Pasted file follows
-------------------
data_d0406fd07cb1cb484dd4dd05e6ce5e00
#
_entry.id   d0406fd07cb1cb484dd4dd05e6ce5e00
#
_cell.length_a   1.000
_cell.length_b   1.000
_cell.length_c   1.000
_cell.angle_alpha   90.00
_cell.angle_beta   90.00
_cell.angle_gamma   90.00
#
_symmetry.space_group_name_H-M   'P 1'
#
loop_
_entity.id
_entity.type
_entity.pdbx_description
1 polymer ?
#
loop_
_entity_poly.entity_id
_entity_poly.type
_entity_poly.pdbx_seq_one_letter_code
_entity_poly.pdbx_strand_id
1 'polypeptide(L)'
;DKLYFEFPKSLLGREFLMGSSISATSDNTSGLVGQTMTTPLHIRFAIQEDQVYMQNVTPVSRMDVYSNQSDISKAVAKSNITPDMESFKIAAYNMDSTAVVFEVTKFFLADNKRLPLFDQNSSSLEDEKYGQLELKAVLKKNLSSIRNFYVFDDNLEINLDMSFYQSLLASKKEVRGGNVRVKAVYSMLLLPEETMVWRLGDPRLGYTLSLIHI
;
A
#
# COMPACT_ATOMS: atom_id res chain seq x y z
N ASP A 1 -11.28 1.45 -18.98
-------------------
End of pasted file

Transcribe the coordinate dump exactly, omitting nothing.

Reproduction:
data_d0406fd07cb1cb484dd4dd05e6ce5e00
#
_entry.id   d0406fd07cb1cb484dd4dd05e6ce5e00
#
_cell.length_a   1.000
_cell.length_b   1.000
_cell.length_c   1.000
_cell.angle_alpha   90.00
_cell.angle_beta   90.00
_cell.angle_gamma   90.00
#
_symmetry.space_group_name_H-M   'P 1'
#
loop_
_entity.id
_entity.type
_entity.pdbx_description
1 polymer ?
#
loop_
_entity_poly.entity_id
_entity_poly.type
_entity_poly.pdbx_seq_one_letter_code
_entity_poly.pdbx_strand_id
1 'polypeptide(L)'
;DKLYFEFPKSLLGREFLMGSSISATSDNTSGLVGQTMTTPLHIRFAIQEDQVYMQNVTPVSRMDVYSNQSDISKAVAKSNITPDMESFKIAAYNMDSTAVVFEVTKFFLADNKRLPLFDQNSSSLEDEKYGQLELKAVLKKNLSSIRNFYVFDDNLEINLDMSFYQSLLASKKEVRGGNVRVKAVYSMLLLPEETMVWRLGDPRLGYTLSLIHI
;
A
#
# COMPACT_ATOMS: atom_id res chain seq x y z
N ASP A 1 -11.28 1.45 -18.98